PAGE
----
St Albans prison scandal: SA ignores UNHRC and risks international embarrassment

Zwelandile-KhumaloRead Senior Journalist, Carolyn Raphaely’s latest story on the mass beatings, torture and assaults, involving 200 inmates of Port Elizabeth’s St Albans prison. Nine years after the violent attacks imposed on inmates by warders and other state officials, none of the implicated warders have been charged or dismissed.

Port Elizabeth human rights lawyer, Egon Oswald, wrote a letter to the newly-appointed Minister of Justice and Correctional Services requesting “motivated reasons” why disciplinary proceedings against warders had been withdrawn.
According to Oswald, “international laws against torture are under-pinned by moral and ethical imperatives. SA has obligations in terms of being a signatory to international human rights instruments like the UN Convention against Torture and other Cruel, Inhuman or Degrading Treatment or Punishment (UNCAT) and the Optional Protocol to the CAT and must be held accountable.”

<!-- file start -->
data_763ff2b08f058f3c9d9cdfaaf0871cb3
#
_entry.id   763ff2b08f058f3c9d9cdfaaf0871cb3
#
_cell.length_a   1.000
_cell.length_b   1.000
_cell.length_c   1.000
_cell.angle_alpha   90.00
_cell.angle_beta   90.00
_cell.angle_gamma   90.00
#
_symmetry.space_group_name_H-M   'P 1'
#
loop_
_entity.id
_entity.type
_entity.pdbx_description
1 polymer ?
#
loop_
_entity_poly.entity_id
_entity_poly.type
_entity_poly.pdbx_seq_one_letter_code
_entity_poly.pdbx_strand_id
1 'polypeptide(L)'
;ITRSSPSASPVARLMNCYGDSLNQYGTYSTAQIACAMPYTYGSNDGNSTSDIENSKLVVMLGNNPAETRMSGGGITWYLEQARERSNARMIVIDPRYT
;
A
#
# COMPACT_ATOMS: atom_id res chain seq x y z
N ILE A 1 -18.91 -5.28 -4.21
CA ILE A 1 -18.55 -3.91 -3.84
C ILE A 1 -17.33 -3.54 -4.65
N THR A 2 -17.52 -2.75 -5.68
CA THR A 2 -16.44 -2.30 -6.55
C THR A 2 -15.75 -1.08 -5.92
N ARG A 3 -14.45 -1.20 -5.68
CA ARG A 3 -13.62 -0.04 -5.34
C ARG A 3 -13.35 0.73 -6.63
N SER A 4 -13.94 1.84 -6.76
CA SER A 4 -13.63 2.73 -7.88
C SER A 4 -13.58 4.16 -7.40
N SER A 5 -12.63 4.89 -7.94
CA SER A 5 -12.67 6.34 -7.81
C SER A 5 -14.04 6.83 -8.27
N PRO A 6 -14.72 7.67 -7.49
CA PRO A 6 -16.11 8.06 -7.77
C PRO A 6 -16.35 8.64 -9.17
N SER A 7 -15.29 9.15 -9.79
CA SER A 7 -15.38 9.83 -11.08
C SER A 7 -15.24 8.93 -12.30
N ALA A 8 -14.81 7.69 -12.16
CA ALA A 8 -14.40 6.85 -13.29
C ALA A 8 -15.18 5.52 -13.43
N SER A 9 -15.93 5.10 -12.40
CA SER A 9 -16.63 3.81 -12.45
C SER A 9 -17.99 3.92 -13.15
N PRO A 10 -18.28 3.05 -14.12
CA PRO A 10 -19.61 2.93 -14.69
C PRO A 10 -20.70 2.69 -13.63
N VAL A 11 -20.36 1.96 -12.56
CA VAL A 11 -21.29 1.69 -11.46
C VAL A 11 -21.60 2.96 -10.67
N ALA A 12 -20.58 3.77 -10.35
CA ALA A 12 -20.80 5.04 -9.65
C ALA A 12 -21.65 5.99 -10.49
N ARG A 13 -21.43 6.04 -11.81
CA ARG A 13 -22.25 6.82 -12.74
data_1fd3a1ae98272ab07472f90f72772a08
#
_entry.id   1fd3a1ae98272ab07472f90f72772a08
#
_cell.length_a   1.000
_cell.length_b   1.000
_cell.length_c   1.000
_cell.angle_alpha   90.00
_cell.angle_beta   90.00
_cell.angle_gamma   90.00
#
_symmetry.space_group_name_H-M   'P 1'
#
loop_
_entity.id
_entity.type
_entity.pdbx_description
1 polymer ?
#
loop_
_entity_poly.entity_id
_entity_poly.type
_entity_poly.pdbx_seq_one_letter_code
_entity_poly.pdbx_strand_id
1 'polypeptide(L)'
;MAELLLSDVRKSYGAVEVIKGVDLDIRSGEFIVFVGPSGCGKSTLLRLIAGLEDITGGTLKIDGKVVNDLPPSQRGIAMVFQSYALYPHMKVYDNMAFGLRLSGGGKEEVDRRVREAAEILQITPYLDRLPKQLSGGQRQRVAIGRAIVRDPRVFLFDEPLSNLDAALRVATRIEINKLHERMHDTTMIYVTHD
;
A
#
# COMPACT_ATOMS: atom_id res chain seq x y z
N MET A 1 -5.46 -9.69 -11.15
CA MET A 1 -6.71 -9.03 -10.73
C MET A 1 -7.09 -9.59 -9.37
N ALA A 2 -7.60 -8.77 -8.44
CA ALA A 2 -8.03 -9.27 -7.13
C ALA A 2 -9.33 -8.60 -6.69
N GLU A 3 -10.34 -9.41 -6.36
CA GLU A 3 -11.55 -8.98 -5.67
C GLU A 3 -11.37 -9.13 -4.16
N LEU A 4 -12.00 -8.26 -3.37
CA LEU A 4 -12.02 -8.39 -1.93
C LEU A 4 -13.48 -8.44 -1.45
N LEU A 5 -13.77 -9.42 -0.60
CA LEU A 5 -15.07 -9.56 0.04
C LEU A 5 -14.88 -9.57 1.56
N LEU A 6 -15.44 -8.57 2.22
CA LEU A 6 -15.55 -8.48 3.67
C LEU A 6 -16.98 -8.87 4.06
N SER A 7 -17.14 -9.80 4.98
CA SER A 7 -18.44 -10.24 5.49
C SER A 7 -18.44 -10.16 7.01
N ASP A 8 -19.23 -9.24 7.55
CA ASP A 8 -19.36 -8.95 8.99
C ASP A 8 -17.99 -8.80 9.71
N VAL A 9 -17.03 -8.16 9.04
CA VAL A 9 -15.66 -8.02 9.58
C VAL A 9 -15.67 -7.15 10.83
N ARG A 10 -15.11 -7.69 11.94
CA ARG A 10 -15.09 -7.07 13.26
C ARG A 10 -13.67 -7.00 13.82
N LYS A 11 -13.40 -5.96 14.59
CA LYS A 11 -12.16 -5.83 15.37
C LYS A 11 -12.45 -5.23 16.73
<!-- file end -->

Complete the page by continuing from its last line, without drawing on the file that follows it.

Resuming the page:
Last November, Ministerial spokesman, Logan Maistry, informed the Wits Justice Project that “the investigation into the McCallum case by the relevant agencies is at an advanced stage,” an assertion he reiterated in February this year. However, letters in Oswald’s possession surprisingly demonstrate that all proceedings against the warders were withdrawn in mid-September, two months earlier.
Continue reading here


About witsjusticeproject
The Wits Justice Project combines journalism, advocacy, law and education to make the criminal justice system work better for all.

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